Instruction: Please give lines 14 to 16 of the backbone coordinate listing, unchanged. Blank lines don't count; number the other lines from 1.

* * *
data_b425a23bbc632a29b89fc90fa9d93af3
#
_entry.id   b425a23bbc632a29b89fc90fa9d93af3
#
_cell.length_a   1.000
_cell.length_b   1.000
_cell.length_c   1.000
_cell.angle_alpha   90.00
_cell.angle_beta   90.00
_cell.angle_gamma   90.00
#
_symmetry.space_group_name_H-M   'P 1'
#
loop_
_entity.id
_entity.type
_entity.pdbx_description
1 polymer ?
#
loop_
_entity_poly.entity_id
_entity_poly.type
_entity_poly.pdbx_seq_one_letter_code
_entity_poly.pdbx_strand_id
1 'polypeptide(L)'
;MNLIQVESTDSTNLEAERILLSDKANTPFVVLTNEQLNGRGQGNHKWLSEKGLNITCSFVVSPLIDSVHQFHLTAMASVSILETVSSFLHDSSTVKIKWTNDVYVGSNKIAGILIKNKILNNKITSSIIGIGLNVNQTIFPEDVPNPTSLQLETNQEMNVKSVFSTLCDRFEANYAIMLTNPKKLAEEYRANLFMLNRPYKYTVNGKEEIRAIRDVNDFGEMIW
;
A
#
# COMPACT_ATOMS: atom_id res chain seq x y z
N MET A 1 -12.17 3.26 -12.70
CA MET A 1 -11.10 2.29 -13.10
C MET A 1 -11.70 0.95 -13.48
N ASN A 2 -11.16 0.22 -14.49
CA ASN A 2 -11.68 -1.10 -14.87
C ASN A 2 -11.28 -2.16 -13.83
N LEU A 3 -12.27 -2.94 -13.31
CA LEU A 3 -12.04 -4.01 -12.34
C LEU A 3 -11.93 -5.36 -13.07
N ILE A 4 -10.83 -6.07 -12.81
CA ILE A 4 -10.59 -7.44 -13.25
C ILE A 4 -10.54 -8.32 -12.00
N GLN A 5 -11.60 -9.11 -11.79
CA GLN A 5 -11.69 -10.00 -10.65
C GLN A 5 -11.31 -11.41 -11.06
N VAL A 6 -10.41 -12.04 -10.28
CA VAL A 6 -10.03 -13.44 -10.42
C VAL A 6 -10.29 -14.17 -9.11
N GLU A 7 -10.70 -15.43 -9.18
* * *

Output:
loop_
_entity.id
_entity.type